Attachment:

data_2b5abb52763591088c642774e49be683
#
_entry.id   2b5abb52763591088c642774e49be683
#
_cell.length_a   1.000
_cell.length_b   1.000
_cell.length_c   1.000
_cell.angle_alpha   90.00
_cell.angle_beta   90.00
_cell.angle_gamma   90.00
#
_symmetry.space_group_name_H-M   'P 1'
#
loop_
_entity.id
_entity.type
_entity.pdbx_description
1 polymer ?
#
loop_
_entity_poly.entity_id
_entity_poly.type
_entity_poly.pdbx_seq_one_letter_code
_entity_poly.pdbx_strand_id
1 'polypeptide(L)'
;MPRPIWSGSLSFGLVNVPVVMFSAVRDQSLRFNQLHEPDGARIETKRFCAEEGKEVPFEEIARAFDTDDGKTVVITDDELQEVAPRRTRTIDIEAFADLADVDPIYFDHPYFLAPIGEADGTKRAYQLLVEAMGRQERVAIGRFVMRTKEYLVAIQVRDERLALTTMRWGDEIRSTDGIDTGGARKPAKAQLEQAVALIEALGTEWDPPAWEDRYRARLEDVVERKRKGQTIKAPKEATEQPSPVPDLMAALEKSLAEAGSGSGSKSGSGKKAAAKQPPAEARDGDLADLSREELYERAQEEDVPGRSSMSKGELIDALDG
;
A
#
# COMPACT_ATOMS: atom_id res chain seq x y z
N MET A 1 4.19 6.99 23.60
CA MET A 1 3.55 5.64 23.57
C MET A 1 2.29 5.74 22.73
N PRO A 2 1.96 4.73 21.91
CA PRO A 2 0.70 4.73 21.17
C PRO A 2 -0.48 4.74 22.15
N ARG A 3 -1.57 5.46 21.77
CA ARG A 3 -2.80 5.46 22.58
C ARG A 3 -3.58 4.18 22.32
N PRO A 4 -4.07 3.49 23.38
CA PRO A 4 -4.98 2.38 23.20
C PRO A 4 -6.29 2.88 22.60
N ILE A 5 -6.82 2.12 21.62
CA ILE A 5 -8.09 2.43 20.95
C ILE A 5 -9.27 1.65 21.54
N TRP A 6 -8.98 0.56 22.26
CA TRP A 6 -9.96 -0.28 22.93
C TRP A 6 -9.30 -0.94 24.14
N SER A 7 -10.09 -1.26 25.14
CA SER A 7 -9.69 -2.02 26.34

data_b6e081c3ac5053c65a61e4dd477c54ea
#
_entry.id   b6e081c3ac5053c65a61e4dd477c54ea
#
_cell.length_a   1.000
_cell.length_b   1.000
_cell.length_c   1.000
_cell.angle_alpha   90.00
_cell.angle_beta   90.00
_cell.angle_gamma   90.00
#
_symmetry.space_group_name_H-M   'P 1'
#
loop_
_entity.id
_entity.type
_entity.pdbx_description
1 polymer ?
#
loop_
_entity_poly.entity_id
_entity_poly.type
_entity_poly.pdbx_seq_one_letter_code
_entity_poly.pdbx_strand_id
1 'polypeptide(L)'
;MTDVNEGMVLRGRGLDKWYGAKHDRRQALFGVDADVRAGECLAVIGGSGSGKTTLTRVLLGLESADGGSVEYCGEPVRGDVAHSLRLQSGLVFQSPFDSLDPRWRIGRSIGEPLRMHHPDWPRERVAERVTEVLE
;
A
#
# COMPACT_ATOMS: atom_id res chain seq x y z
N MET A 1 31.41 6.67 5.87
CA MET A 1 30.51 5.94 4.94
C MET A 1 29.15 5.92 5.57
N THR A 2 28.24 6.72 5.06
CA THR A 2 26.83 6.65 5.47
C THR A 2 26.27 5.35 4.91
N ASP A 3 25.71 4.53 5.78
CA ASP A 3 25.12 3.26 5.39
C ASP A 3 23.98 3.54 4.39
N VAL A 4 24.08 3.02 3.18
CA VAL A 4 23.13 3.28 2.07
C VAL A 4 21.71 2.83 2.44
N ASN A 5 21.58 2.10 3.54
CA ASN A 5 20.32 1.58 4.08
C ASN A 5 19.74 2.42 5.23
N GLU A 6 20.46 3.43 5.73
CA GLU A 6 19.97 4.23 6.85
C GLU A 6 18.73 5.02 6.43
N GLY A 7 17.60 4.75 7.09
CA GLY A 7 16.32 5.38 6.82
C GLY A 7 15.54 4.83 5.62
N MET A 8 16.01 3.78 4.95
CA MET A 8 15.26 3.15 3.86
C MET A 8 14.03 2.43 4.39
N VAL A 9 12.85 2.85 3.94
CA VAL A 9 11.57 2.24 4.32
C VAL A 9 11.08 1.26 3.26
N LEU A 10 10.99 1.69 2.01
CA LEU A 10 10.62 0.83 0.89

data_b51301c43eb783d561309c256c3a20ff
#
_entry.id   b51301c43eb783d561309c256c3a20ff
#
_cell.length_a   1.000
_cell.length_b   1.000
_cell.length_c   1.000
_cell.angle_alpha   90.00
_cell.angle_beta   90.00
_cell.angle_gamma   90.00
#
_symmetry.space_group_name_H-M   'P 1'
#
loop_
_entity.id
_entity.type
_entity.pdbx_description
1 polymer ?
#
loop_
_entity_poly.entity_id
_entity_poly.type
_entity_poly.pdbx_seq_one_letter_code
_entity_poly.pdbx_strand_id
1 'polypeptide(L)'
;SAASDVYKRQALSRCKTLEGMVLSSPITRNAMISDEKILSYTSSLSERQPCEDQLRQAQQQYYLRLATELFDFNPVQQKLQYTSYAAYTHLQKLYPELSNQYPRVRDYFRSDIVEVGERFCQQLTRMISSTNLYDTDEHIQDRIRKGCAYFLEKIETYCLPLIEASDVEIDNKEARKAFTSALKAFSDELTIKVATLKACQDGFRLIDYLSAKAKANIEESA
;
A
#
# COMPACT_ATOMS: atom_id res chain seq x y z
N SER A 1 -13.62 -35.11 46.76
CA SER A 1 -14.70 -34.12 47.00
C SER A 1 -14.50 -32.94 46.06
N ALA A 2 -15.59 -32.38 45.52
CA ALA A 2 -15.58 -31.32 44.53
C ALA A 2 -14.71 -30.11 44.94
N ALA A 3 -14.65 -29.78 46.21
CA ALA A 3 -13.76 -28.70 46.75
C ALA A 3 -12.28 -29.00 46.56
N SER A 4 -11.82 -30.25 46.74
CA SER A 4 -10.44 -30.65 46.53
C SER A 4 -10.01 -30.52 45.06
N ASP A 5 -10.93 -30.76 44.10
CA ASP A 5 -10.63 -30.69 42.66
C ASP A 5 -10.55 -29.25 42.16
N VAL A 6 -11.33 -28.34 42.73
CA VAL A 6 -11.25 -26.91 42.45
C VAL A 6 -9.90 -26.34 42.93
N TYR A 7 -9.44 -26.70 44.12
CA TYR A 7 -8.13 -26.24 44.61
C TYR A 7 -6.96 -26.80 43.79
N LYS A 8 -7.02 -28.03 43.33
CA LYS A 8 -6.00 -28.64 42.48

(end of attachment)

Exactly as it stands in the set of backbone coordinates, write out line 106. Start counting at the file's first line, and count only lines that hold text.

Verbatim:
CA VAL A 9 11.57 2.24 4.32